Decades of research and development dedicated to GaN RF power semiconductor technology has led to an increasing supply of affordable RF power devices with impressive performance. GaN semiconductors have reduced material capacitance and enhanced electron mobility, resulting in remarkably low conduction losses, considerably faster switching times and higher frequency-temperature and frequency-voltage characteristics than silicon technologies. Extensive lab testing conducted by numerous sources consistently demonstrates these performance advantages over competing technologies, which has hastened the deployment of GaN power devices in numerous applications. Now, design engineers worldwide are harnessing these compact, low loss and fast switching semiconductors to develop smaller, lighter and more reliable systems that extend the capabilities of solid-state RF power design.

With the many benefits of GaN come a set of challenges with new circuit designs. For example, passive components at the output of a GaN device can reduce the output power of the active component. Even if the passive components don’t introduce excessive loss, they can degrade GaN’s ability to operate at maximum performance. Some of these design challenges can be overcome by using high performance passive components, such as advanced capacitors and surface-mount technology (SMT) heat pipes. This symbiotic relationship between passive components and GaN RF power devices makes the capacitor selection process critical.

This article addresses several high performance passive component technologies that pair well with GaN to provide impedance matching, bias filtering, DC blocking and thermal control, helping GaN power devices operate optimally.


Single-layer capacitors (SLC) are comprised of a single ceramic dielectric layer with terminations for conductive epoxy attachment and wire bonding. Providing good performance through 40 GHz, they can be used in internal and external configurations—for example, playing an integral role in maximizing the power transfer of a GaN power amplifier as part of the impedance matching networks. When placed inside a device package, SLCs can be elements of a matching network between the lead frame and gate of the transistor, helping provide a broadband impedance match at the input of the device. Used outside the package, SLCs can be used for impedance matching, DC blocking and broadband bypassing. SLCs can be configured as single, dual or multiple SLC arrays to minimize component count.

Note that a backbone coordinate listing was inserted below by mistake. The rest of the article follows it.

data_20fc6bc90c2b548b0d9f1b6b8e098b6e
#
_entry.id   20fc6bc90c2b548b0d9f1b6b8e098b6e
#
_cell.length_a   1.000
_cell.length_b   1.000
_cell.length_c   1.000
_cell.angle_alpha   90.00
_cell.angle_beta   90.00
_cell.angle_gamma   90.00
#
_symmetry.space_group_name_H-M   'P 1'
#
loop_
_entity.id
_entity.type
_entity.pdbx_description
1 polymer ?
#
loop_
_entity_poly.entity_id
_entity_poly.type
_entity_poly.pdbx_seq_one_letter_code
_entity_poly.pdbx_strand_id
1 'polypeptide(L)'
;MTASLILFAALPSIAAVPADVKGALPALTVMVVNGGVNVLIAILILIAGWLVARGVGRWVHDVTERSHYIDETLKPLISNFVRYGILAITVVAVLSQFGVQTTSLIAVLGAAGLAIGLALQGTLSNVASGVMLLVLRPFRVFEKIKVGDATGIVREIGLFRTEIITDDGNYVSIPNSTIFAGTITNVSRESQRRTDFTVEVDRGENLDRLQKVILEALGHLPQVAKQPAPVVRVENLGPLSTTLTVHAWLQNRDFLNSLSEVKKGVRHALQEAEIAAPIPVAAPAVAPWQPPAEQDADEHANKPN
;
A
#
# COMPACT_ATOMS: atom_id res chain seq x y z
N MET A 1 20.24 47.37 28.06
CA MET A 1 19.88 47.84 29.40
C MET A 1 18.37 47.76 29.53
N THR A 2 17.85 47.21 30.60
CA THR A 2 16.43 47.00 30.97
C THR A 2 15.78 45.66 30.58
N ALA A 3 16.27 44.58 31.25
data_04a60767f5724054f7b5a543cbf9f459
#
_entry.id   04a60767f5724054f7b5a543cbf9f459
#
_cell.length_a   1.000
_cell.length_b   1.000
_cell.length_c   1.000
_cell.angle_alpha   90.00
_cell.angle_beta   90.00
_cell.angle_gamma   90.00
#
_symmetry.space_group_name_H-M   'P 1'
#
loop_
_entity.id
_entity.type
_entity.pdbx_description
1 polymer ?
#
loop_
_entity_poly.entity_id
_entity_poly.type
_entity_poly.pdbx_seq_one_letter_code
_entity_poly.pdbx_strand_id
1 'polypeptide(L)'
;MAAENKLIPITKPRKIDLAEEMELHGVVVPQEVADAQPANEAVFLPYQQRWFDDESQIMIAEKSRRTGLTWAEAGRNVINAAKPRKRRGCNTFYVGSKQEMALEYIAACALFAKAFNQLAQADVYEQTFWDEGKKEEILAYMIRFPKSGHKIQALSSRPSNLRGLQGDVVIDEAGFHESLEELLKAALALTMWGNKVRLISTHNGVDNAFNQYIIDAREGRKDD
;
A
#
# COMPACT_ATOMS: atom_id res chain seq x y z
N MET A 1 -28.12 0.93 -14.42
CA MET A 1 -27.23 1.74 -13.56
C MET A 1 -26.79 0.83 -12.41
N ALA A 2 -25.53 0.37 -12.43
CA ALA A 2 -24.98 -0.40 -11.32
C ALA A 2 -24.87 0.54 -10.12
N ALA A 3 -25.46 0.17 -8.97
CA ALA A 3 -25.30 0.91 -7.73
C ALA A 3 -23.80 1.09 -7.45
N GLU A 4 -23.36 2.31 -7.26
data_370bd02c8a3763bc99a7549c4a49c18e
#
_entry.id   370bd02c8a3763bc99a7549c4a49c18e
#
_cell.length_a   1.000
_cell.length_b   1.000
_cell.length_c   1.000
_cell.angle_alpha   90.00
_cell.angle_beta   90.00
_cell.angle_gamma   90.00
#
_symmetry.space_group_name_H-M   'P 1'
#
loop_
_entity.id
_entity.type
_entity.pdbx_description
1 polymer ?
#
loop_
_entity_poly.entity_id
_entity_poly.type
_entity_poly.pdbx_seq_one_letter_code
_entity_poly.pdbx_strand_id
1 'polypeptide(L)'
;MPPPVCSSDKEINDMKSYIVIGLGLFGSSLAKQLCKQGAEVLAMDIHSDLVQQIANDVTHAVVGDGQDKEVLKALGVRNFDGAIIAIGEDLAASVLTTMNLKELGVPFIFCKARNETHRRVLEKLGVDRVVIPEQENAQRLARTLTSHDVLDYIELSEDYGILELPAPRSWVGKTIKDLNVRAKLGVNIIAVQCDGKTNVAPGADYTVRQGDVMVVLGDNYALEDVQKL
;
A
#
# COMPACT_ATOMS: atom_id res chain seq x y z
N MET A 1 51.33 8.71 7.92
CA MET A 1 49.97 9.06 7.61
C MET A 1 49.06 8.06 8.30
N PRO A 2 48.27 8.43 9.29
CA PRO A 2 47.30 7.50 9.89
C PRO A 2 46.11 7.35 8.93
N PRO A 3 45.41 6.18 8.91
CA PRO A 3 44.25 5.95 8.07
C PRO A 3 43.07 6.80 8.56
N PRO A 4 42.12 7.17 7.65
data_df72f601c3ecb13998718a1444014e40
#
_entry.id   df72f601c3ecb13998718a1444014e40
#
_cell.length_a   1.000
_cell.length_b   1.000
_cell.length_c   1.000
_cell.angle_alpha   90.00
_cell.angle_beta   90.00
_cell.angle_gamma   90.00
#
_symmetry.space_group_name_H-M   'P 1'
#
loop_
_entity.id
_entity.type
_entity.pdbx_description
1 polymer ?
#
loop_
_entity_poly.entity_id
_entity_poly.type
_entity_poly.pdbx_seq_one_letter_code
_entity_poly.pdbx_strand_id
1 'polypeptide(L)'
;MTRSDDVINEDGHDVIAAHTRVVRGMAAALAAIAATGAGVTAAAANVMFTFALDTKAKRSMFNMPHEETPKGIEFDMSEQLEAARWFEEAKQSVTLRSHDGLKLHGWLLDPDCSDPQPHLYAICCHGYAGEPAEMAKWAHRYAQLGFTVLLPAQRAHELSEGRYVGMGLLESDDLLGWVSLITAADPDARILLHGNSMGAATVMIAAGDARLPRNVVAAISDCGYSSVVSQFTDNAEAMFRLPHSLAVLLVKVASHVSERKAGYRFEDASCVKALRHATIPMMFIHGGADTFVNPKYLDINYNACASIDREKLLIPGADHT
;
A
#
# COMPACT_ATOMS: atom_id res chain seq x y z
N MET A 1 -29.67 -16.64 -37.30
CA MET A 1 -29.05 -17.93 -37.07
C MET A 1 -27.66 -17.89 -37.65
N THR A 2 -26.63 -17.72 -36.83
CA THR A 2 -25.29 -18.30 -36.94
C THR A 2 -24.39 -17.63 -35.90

Most of the electrical characteristics of SLCs are determined by the ceramic dielectric used for their construction. The two most common dielectrics are SiO2 and C0G (NP0) EIA Class I temperature-compensating ceramic. Both have high temperature stability (0 ±30 ppm/°C), ideal for impedance matching where temperatures are high and thermal stability is critical. A new type of dielectric, the grain boundary barrier layer (GBBL) material system, has demonstrated noteworthy performance as a replacement for the general-purpose Z5U and Y5V ceramic dielectrics where bulk capacitance is a concern. A typical GBBL dielectric exhibits X7S temperature characteristics with better temperature stability compared to the Z5U and Y5V dielectrics (see Figure 1).

Figure 1

Figure 1 Temperature stability of Z5U, Y5V and X7S dielectrics. The GBBL material system has X7S temperature characteristics.

Figure 2

Figure 2 Bordered (a) and non-bordered (b) SLCs. Excess conductive epoxy can climb up the sidewall of a non-bordered SLC and cause a short. Source: TJ Green Associates, LLC.1


SLC terminations are typically comprised of sputtered TiW/Au or TiW/Ni/Au. This combination of sputtered materials yields thin, high-quality termination surfaces with excellent adhesion, essential for conductive epoxy attachment and wire bonding, particularly with high-power RF devices subject to severe temperature cycling. The terminations can be bordered, which means the metallization does not extend to the capacitor edges, or non-bordered, which means it does (see Figure 2). Bordered SLCs minimize the chance of conductive epoxy climbing the sidewalls to touch the top plate and short the capacitor. Ideally, epoxy fillets should flow about halfway up the side of an SLC, but since MIL-SPEC requirements don’t specifically specify conductive epoxy fillet height on die edges, using bordered SLCs can avoid the possible negative outcome from overflow.1 Non-bordered SLCs are typically used in source bypass configurations because they reduce the bond length between the top termination and the active device.